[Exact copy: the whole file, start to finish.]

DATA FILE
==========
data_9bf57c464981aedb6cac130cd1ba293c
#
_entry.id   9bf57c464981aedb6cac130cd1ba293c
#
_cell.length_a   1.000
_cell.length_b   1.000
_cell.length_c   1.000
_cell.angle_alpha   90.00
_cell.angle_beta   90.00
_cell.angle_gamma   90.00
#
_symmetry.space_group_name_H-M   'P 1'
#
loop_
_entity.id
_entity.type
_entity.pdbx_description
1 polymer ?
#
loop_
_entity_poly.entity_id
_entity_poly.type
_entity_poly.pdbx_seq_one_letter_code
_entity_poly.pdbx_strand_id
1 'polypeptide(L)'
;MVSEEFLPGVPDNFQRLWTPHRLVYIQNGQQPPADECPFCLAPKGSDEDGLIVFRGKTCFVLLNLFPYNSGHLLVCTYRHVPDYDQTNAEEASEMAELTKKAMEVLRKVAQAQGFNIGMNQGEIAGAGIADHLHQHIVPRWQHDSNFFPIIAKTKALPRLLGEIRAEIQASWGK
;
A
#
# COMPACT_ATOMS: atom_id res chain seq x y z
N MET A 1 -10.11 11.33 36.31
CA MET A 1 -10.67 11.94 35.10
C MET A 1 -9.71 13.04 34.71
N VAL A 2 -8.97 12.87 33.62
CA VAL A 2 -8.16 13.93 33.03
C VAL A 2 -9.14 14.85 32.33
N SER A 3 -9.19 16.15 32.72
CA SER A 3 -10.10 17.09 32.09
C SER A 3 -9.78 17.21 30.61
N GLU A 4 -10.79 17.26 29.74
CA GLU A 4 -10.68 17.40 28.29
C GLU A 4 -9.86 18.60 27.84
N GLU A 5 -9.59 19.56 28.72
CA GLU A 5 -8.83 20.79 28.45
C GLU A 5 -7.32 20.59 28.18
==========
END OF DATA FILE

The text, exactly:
data_9bf57c464981aedb6cac130cd1ba293c
#
_entry.id   9bf57c464981aedb6cac130cd1ba293c
#
_cell.length_a   1.000
_cell.length_b   1.000
_cell.length_c   1.000
_cell.angle_alpha   90.00
_cell.angle_beta   90.00
_cell.angle_gamma   90.00
#
_symmetry.space_group_name_H-M   'P 1'
#
loop_
_entity.id
_entity.type
_entity.pdbx_description
1 polymer ?
#
loop_
_entity_poly.entity_id
_entity_poly.type
_entity_poly.pdbx_seq_one_letter_code
_entity_poly.pdbx_strand_id
1 'polypeptide(L)'
;MVSEEFLPGVPDNFQRLWTPHRLVYIQNGQQPPADECPFCLAPKGSDEDGLIVFRGKTCFVLLNLFPYNSGHLLVCTYRHVPDYDQTNAEEASEMAELTKKAMEVLRKVAQAQGFNIGMNQGEIAGAGIADHLHQHIVPRWQHDSNFFPIIAKTKALPRLLGEIRAEIQASWGK
;
A
#
# COMPACT_ATOMS: atom_id res chain seq x y z
N MET A 1 -10.11 11.33 36.31
CA MET A 1 -10.67 11.94 35.10
C MET A 1 -9.71 13.04 34.71
N VAL A 2 -8.97 12.87 33.62
CA VAL A 2 -8.16 13.93 33.03
C VAL A 2 -9.14 14.85 32.33
N SER A 3 -9.19 16.15 32.72
CA SER A 3 -10.10 17.09 32.09
C SER A 3 -9.78 17.21 30.61
N GLU A 4 -10.79 17.26 29.74
CA GLU A 4 -10.68 17.40 28.29
C GLU A 4 -9.86 18.60 27.84
N GLU A 5 -9.59 19.56 28.72
CA GLU A 5 -8.83 20.79 28.45
C GLU A 5 -7.32 20.59 28.18